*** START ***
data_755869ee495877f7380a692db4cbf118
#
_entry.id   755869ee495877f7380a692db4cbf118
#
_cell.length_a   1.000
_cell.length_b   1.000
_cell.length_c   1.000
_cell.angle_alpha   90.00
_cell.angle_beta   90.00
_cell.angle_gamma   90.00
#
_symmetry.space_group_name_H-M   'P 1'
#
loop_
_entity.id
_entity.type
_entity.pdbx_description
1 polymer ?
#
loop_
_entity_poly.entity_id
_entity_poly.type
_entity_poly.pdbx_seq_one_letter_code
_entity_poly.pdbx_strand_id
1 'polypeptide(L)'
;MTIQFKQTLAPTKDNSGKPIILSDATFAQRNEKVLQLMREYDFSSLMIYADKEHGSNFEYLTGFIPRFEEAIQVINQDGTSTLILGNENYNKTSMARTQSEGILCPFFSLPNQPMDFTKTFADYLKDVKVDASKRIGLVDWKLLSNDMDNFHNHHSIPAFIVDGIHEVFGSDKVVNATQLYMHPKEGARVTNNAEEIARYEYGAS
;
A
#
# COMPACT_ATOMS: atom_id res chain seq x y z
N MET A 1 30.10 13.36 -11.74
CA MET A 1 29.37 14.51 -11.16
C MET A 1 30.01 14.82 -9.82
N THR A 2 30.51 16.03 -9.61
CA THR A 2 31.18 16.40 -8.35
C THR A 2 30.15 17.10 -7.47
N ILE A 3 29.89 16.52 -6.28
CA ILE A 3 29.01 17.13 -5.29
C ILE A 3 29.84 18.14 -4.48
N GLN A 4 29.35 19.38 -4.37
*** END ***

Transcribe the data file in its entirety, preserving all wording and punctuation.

data_755869ee495877f7380a692db4cbf118
#
_entry.id   755869ee495877f7380a692db4cbf118
#
_cell.length_a   1.000
_cell.length_b   1.000
_cell.length_c   1.000
_cell.angle_alpha   90.00
_cell.angle_beta   90.00
_cell.angle_gamma   90.00
#
_symmetry.space_group_name_H-M   'P 1'
#
loop_
_entity.id
_entity.type
_entity.pdbx_description
1 polymer ?
#
loop_
_entity_poly.entity_id
_entity_poly.type
_entity_poly.pdbx_seq_one_letter_code
_entity_poly.pdbx_strand_id
1 'polypeptide(L)'
;MTIQFKQTLAPTKDNSGKPIILSDATFAQRNEKVLQLMREYDFSSLMIYADKEHGSNFEYLTGFIPRFEEAIQVINQDGTSTLILGNENYNKTSMARTQSEGILCPFFSLPNQPMDFTKTFADYLKDVKVDASKRIGLVDWKLLSNDMDNFHNHHSIPAFIVDGIHEVFGSDKVVNATQLYMHPKEGARVTNNAEEIARYEYGAS
;
A
#
# COMPACT_ATOMS: atom_id res chain seq x y z
N MET A 1 30.10 13.36 -11.74
CA MET A 1 29.37 14.51 -11.16
C MET A 1 30.01 14.82 -9.82
N THR A 2 30.51 16.03 -9.61
CA THR A 2 31.18 16.40 -8.35
C THR A 2 30.15 17.10 -7.47
N ILE A 3 29.89 16.52 -6.28
CA ILE A 3 29.01 17.13 -5.29
C ILE A 3 29.84 18.14 -4.48
N GLN A 4 29.35 19.38 -4.37